Press Release

Galileo Probe Results Suggest Jupiter had an Ancient, Chilly Past

By SpaceRef Editor
November 17, 1999
Filed under

Kathleen Burton

NASA Ames Research Center, Moffett Field, CA

(Phone: 650/604-1731, 650/604-9000)

Jane Platt

Jet Propulsion Laboratory, Pasadena, CA

(Phone: 818/354-0880)

RELEASE: 99-75


Jupiter’s history may be much older and colder than previously believed,
according to newly released findings from the descent probe of NASA’s
Galileo spacecraft published in the Nov. 18 edition of the journal Nature.

“This new information might shake up our view of how the solar system
formed,” said Dr. Tobias Owen, astronomy professor at the Institute for
Astronomy of the University of Hawaii, Honolulu, HI, and a scientist on the
Galileo probe neutral mass spectrometer instrument team. When Galileo
arrived at Jupiter on Dec. 7, 1995, and dropped a probe into the atmosphere
of the huge, gaseous planet, the mass spectrometer measured the chemical
composition of Jupiter’s atmosphere.

The spectrometer detected in Jupiter’s atmosphere higher than expected
concentrations of argon, krypton and xenon, three chemical elements called
noble gases because they are very independent and don’t combine with other
chemicals. Tiny traces of these gases are found in Earth’s atmosphere, and
argon is sometimes used like neon in advertising signs.

The discovery of these gases in such high quantities at Jupiter raises
questions about how they got there. “In order to catch these gases,
Jupiter had to trap them physically by condensation or freezing,” Owen
said. This process, he said, requires extremely cold temperatures of about
-240 degrees Celsius
(-400 degrees Fahrenheit), colder than the surface of Pluto, the planet
farthest from the Sun. Planetesimals (small objects orbiting the Sun) in
the Kuiper Belt beyond Pluto would be this cold, but Jupiter is more than
six times closer to the Sun and thus is much warmer. For this reason,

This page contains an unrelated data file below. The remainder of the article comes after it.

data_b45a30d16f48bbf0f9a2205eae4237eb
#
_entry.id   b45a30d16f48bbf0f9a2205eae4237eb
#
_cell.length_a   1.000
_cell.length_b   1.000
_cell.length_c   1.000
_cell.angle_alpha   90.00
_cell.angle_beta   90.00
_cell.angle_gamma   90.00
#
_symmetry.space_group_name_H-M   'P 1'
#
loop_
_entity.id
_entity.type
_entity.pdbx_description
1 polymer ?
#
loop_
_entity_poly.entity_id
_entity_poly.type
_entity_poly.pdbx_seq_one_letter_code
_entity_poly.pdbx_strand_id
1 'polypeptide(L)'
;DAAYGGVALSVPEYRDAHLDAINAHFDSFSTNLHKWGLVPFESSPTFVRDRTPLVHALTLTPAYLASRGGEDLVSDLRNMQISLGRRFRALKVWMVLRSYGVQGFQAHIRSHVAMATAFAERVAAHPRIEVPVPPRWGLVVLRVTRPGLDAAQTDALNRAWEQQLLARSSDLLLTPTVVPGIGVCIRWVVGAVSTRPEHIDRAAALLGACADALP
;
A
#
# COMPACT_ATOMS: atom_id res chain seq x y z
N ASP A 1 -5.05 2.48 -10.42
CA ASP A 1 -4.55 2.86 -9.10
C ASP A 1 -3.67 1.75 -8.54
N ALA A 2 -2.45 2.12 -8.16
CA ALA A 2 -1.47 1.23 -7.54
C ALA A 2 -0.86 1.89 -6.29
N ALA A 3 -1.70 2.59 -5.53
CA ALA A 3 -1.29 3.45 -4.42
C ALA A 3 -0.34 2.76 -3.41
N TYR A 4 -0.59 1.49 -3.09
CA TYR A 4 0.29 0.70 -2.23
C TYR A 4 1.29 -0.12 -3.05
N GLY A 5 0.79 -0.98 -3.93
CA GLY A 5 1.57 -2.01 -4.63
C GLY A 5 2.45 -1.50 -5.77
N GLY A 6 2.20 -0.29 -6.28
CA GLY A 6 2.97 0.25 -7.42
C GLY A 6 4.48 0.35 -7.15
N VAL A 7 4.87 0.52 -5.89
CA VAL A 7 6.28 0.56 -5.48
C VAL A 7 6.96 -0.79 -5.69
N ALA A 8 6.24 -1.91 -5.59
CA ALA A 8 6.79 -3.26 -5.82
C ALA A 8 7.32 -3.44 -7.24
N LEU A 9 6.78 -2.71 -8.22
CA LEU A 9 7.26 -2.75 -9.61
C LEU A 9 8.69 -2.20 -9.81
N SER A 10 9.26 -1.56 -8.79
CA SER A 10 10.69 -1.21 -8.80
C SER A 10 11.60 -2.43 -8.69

Jupiter could not have been the site where the three noble gases were
originally trapped.

“This raises some intriguing possibilities,” Owen said. “One explanation
suggests that Jupiter was formed out in the area around the Kuiper Belt and
dragged inward to its present location. Another possibility is that the
solar nebula, a huge cloud of gas and dust from which our solar system
formed, was much colder than scientists believe,” he said.

“A third hypothesis proposes that the solid materials that brought these
noble gases to Jupiter began forming in the original huge, interstellar
cloud of gas and dust even before it collapsed to form the solar nebula.
That would make these icy materials older and more primitive than we had
expected,” he said.

“If either of the last two hypotheses proves to be correct, it would
suggest that giant planets can form closer to their stars than current
theories predict,” Owen said. “This could help explain the new
observations of planetary systems around other stars, in which such
close-in giant planets are relatively common.”

“These new Galileo probe results provide new insights into how planets form
in the solar system and around other stars,” said Galileo project scientist
Dr. Torrence Johnson of NASA’s Jet Propulsion Laboratory, Pasadena, CA.

“Measuring the composition of Jupiter’s atmosphere was a primary scientific
objective of the probe, because we knew it could change our understanding
of Jupiter’s formation and evolution,” said Galileo probe project scientist
Dr. Richard Young of NASA Ames Research Center, Moffett Field, CA. “These
latest probe results have done exactly that, and the measurements are the
sort that could only have been obtained by in-situ measurements from an
entry probe.”

Owen’s co-authors on the Nature article are: Drs. Paul Mahaffy and Hasso
Niemann of NASA’s Goddard Space Flight Center, Greenbelt, MD; Drs. Sushil
Atreya and Thomas Donahue of the University of Michigan, Ann Arbor, MI; Dr.
Akiva Bar-Nun of the University of Tel Aviv, Israel; and Dr. Imke de Pater
of the University of California, Berkeley, CA. Although the data were
collected by the Galileo probe in December 1995, careful and thorough
analysis was necessary in Earth laboratories to verify the findings.

When it dropped 156 kilometers (97 miles) through Jupiter’s atmosphere, the
Galileo probe relayed data back to the main Galileo spacecraft more than
209,215 kilometers (130,000 miles) overhead for storage and transmission to
Earth. The probe descended deeper into the atmosphere than expected, but
was finally overcome by Jupiter’s high temperatures and pressures.

The Galileo spacecraft, meanwhile, has been orbiting Jupiter and its moons
for nearly four years, beaming back to Earth thousands of pictures and a
wealth of scientific data. Its two-year, primary mission ended in December
1997, but it was followed by the current, two-year extended mission. The
Galileo Project is managed by the Jet Propulsion Laboratory, Pasadena, CA;
the Galileo atmospheric probe is managed by NASA Ames Research Center,
Moffett Field, CA. Further information and images about the Galileo
mission to Jupiter are available on the Internet at:


SpaceRef staff editor.